“After all that, I asked myself, ‘How can I combine all these different interests into one thing?’” he says. It was an audacious question for some, but Richard was unwavering in his pursuit. “My experience at Illinois stood out to me. It provided what I was looking for in my scientific career. I enjoyed the research, knew the people, and had a sense of what to expect from graduate school.”

Richard had one additional motivation to pursue a career specifically in cancer research. “During college, my grandpa was diagnosed with cancer. He passed away shortly after his diagnosis,” reflects Richard. “So, I applied for the doctoral program in Prof. Bhargava’s Chemical Imaging Lab. He had seen my work ethic and capacity. I was accepted and welcomed enthusiastically.”

Today, he is as zealous for science and communication as ever. Richard earned his doctoral degree this past December, completing a Ph.D. thesis on cancer nanotechnology. “I designed a nanoparticle probe to study the tumor microenvironment using infrared spectroscopy. I then loaded nanoparticles with this probe and decorated the nanoparticle surface with molecules that could target specific proteins in the tumor microenvironment, like cancer biomarkers, for example,” says Richard.

“With this method, you can get chemical and biomarker information that would normally require immunohistochemistry or immunofluorescence,” he explains. “This allows us to develop a ground truth with one modality. You no longer need to take a tissue section or an adjacent section, followed by one-time processing with one and one-time processing with another, after which you attempt to combine all that information. Now, you have all the information in one place and can use that information to train a model, for example, that might better predict or stage cancer or better differentiate tissue types within that tissue microenvironment. Ultimately, this method provides more information about the cancer context than before.”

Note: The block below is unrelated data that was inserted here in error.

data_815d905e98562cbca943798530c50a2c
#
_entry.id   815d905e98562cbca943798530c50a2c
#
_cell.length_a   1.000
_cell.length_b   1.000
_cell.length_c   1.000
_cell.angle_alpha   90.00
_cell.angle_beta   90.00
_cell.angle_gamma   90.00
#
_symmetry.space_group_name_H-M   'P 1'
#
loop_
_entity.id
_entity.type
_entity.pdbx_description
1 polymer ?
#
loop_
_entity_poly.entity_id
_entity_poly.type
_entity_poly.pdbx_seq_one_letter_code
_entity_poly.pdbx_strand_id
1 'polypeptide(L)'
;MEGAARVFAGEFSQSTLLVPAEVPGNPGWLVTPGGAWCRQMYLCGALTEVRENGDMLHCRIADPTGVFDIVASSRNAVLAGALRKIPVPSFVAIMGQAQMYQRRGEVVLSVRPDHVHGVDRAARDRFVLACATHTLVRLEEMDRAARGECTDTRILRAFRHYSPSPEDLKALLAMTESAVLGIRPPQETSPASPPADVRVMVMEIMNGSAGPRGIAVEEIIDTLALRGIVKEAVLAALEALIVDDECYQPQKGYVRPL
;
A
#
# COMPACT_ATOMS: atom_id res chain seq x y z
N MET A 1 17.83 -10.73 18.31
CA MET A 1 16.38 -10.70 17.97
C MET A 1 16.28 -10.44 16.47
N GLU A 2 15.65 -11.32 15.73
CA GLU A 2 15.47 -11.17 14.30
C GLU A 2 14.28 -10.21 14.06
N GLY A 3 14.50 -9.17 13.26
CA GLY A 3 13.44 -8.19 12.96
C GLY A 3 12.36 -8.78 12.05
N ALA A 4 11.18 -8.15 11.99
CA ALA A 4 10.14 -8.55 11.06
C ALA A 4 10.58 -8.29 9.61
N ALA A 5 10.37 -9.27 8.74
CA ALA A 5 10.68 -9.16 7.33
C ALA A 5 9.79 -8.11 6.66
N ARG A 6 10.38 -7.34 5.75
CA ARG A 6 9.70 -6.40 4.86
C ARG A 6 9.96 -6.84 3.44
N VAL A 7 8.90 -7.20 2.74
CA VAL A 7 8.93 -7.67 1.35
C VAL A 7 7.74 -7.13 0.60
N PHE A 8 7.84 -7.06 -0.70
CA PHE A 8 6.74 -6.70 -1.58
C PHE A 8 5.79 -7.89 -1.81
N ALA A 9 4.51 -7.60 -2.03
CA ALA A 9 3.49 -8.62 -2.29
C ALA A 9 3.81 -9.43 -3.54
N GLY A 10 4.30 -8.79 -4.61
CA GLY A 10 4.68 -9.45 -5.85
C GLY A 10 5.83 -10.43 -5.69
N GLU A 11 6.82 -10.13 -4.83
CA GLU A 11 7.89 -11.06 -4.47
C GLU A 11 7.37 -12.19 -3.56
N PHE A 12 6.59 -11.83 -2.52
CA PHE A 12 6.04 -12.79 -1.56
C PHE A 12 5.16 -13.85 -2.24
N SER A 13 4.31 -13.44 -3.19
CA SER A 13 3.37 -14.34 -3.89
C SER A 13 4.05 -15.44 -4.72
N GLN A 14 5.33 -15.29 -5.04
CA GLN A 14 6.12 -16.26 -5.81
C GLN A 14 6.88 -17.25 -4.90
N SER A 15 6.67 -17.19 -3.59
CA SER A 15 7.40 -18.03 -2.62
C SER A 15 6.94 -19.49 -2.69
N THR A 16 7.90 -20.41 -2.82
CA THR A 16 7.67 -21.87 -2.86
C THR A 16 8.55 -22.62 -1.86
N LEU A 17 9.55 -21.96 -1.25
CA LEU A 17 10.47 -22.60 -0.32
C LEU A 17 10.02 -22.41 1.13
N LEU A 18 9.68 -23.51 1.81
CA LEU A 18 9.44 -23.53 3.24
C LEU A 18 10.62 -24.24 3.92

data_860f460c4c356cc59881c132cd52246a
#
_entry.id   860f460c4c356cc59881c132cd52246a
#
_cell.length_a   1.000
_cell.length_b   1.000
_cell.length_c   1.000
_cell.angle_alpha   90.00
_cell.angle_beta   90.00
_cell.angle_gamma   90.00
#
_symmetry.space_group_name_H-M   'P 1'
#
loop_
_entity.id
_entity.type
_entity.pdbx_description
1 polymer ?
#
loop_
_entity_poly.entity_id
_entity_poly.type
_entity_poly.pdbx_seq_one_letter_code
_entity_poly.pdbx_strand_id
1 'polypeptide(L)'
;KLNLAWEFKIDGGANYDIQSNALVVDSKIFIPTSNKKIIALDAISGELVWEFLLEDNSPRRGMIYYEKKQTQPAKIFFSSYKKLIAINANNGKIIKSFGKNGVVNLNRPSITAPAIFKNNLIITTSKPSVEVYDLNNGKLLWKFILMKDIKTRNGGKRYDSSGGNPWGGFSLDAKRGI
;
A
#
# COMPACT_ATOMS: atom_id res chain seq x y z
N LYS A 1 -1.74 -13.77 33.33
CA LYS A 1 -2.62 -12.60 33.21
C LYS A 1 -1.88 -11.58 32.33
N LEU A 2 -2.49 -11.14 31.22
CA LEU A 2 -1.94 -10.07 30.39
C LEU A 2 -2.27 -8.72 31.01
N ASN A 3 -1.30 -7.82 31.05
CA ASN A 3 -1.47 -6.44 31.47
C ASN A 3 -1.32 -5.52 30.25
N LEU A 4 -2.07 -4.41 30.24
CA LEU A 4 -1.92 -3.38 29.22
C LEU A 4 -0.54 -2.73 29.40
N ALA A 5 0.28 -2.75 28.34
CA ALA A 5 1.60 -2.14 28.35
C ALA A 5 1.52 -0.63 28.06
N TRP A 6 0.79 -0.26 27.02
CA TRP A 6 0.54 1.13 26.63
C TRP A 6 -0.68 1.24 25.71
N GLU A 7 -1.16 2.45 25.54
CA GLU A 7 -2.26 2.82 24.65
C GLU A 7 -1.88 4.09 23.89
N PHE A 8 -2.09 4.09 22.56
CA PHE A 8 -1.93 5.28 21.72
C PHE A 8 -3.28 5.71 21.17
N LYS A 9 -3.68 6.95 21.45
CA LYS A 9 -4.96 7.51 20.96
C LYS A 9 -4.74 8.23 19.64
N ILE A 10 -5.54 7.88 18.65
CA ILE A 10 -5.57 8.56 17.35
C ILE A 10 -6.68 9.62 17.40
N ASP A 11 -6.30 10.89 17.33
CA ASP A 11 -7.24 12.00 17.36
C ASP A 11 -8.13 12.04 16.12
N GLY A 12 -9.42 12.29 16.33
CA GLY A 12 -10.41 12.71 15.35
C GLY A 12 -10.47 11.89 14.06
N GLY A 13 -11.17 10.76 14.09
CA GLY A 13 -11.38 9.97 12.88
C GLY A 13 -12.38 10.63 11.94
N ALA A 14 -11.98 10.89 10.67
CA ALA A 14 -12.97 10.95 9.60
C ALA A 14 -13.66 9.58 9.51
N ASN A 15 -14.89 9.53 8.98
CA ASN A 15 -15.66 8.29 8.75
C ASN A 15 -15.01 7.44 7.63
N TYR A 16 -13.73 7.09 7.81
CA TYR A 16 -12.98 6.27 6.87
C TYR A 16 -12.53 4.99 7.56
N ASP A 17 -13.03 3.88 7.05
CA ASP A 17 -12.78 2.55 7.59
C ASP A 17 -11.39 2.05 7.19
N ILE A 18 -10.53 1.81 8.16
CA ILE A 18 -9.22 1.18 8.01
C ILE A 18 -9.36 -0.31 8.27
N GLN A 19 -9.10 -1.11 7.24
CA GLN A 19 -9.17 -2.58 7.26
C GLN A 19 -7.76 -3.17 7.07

Now a fresh Ph.D. graduate, Richard will build upon years of education, research, interpersonal capacities, and communication skills with role as an Educational Engagement Postdoctoral Scholar with the CCIL. “My postdoc will focus on science communication, education, and outreach. I’m going to focus less on active research in the lab and more on developing relationships with the local community to build bridges between the community and cancer center research on campus,” explains Richard.

But that’s not the only place you’ll find him sharpening and sharing his passion for science and communication. The “Mad Bioengineer” continues sharing the wonders of science with his TikTok audience. One of the places he enjoys doing that is in the kitchen.

“My love for cooking is synergistic with my love for science. Some of the most engaging content I produce is right there in the kitchen. There’s a lot of science happening in your everyday life that you don’t appreciate until someone points it out, and you say, ‘Cool! I didn’t know that!’ I want others to learn to appreciate that. One of those places is in the kitchen,” shares Richard. “While making a gumbo the other day, I was preparing the roux—a mixture of oil and flour—and as you heat the mixture, it darkens. That’s a Maillard reaction, the same as when you cook a steak and get a char with all that flavor and color. In another recent video, I made a homemade limoncello and taught about a compound in lemon rind called limonene that is also used in cancer research.”

When asked if he had any final words for young aspiring scientists in a situation like his when he was younger, Richard shares with conviction, “If you don’t believe in yourself, others aren’t going to. You need to be your own biggest advocate. The only person who can stop your dreams is you.”

Editor’s notes:

This story was written by Jonathan King, CCIL Communications Specialist

You can read one of Craig Richard’s doctoral research presentations, “Metal Carbonyl Loaded Nanoparticles for Breast Cancer Biomarker Detection,” here.

You can follow The Mad Bioengineer on TikTok @crgrichard